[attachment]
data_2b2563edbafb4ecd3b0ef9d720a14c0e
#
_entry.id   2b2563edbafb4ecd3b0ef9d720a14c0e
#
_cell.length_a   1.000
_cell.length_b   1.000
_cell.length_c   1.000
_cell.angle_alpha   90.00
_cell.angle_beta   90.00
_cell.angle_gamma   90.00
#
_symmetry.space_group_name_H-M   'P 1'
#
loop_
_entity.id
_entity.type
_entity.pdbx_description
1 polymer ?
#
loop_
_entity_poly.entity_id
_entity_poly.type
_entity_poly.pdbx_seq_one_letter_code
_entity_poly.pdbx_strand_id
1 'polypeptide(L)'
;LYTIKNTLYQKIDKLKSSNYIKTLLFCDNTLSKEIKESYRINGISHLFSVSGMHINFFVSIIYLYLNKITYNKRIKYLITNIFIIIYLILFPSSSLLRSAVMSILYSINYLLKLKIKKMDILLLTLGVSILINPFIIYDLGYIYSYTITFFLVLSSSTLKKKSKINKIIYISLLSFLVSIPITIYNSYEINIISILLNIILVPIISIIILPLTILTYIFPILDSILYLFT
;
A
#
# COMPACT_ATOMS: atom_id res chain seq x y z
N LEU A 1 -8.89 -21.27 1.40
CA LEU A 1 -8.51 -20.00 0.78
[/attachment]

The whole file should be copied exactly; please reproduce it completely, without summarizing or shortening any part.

data_2b2563edbafb4ecd3b0ef9d720a14c0e
#
_entry.id   2b2563edbafb4ecd3b0ef9d720a14c0e
#
_cell.length_a   1.000
_cell.length_b   1.000
_cell.length_c   1.000
_cell.angle_alpha   90.00
_cell.angle_beta   90.00
_cell.angle_gamma   90.00
#
_symmetry.space_group_name_H-M   'P 1'
#
loop_
_entity.id
_entity.type
_entity.pdbx_description
1 polymer ?
#
loop_
_entity_poly.entity_id
_entity_poly.type
_entity_poly.pdbx_seq_one_letter_code
_entity_poly.pdbx_strand_id
1 'polypeptide(L)'
;LYTIKNTLYQKIDKLKSSNYIKTLLFCDNTLSKEIKESYRINGISHLFSVSGMHINFFVSIIYLYLNKITYNKRIKYLITNIFIIIYLILFPSSSLLRSAVMSILYSINYLLKLKIKKMDILLLTLGVSILINPFIIYDLGYIYSYTITFFLVLSSSTLKKKSKINKIIYISLLSFLVSIPITIYNSYEINIISILLNIILVPIISIIILPLTILTYIFPILDSILYLFT
;
A
#
# COMPACT_ATOMS: atom_id res chain seq x y z
N LEU A 1 -8.89 -21.27 1.40
CA LEU A 1 -8.51 -20.00 0.78